Friday, April 28, 2006

The Ninth Ward

New Orleans is dealing with the news of a measure that gives residents until Aug. 29 to clean out mold, tear out ruined walls and board up what remains of their homes, or risk having the city seize and demolish their houses. Mayor Nagin felt the date of August 29 was too soon because many people are not living in New Orleans or even Louisiana for that matter.
The rest are a combination of people who are spread out all over the country, particularly senior citizens. I think they need special treatment, and I think Aug. 29 is too soon. And by year's end, we should have a program in place to contact those residents and make sure they're coming back.

But the owners of some untouched houses said there are good reasons they have yet to do anything to their properties. Chief among them, they said, is the fact that thousands of homeowners are still waiting for insurance settlements or Small Business Administration loans, and waiting for the state to decide who will qualify for repair grants or buyouts as part of Gov. Kathleen Blanco's recovery program.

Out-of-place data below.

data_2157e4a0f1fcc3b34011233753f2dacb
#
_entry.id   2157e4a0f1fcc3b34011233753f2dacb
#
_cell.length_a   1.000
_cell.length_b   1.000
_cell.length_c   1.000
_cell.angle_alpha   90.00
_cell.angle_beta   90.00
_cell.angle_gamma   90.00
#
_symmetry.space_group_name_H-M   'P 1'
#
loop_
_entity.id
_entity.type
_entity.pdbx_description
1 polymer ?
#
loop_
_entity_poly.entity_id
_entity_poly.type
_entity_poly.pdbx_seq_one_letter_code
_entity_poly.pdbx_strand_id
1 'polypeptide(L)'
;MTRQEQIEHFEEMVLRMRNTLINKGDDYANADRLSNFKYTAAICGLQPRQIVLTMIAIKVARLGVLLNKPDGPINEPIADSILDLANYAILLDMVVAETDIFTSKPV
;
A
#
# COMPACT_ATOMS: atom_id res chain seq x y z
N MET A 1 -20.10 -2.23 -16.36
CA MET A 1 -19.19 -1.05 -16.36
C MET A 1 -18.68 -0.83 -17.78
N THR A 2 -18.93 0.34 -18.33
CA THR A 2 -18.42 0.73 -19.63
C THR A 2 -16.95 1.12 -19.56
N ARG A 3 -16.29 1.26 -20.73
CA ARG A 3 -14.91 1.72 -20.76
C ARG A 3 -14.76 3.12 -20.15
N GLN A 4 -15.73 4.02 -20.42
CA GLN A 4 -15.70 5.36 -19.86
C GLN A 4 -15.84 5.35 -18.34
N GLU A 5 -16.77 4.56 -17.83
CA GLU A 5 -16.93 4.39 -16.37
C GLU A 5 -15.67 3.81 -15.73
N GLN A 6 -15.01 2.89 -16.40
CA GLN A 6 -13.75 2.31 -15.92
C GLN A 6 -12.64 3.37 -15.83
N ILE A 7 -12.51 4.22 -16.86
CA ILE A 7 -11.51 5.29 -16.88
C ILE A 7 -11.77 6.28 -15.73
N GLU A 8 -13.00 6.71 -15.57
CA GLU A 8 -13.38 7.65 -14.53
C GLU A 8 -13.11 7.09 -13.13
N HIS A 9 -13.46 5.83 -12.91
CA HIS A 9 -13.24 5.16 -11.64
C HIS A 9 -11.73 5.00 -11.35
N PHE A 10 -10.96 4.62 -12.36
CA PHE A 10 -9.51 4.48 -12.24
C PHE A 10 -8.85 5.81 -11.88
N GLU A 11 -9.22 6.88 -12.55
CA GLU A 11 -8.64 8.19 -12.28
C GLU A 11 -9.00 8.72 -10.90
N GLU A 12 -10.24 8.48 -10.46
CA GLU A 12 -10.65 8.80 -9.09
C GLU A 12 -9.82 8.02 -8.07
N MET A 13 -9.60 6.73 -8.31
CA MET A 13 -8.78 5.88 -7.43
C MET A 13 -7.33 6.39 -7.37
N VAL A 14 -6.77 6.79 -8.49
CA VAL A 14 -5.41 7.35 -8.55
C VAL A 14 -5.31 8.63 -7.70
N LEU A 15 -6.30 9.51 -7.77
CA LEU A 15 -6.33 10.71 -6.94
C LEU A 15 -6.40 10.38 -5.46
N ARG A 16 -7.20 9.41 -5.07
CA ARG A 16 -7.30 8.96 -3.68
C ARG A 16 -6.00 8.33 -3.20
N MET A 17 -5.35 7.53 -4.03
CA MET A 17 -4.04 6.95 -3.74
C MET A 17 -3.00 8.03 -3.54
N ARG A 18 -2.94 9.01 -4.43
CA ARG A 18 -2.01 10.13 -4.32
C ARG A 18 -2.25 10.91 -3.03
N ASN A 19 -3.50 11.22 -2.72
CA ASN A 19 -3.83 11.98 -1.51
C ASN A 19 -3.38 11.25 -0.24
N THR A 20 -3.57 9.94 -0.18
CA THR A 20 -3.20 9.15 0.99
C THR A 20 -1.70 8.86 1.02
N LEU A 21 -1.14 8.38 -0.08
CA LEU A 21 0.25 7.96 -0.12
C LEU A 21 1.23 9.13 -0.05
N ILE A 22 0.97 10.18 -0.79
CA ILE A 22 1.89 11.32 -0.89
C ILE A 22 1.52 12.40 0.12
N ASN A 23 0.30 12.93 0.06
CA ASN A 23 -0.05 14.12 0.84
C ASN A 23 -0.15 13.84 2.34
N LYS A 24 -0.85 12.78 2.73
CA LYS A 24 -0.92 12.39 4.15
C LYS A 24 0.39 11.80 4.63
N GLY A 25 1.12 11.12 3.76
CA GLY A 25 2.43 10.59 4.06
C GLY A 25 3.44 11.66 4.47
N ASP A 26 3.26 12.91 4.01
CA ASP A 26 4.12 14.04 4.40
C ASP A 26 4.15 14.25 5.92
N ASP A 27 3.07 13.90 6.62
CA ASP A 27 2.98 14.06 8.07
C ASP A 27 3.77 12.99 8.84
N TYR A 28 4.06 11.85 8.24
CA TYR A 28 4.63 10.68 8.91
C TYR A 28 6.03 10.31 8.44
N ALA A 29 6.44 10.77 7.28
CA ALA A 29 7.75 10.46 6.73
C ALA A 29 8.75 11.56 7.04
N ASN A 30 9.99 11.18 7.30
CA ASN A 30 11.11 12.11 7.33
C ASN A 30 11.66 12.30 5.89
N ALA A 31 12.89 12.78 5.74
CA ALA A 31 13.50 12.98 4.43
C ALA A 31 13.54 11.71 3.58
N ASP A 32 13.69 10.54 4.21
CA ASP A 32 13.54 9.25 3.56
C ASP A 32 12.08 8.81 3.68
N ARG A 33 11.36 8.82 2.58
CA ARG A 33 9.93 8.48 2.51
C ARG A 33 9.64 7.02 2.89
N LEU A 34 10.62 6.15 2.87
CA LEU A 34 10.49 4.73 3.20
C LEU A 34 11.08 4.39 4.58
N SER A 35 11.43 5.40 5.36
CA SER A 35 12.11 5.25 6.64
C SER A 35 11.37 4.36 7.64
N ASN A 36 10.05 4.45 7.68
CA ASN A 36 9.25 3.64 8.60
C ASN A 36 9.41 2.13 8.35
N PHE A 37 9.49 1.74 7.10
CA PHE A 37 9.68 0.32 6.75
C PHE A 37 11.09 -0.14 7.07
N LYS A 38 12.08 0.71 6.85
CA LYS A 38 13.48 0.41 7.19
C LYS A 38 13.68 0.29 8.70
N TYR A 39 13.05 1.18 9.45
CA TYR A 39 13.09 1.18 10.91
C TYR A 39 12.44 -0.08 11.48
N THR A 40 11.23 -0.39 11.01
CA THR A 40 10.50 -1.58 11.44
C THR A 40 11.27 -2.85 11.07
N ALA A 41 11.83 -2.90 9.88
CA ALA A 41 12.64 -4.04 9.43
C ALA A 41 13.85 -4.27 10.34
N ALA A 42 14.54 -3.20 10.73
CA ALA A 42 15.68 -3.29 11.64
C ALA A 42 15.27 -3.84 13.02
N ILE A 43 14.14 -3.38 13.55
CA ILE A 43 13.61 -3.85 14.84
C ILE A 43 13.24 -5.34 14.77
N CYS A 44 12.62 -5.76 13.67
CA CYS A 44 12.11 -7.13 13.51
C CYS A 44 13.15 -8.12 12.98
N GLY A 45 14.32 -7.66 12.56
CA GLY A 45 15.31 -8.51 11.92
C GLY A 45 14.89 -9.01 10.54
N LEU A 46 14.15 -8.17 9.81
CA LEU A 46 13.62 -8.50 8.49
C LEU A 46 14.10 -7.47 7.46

The community that was hardest hit than any other in New Orleans is the Ninth Ward. However, nearly eight months after the storm, there are no FEMA trailers in the Lower Ninth Ward because the area is still without gas and drinkable water.

The New York Times has a video regarding the lack of progress in the Ninth Ward.

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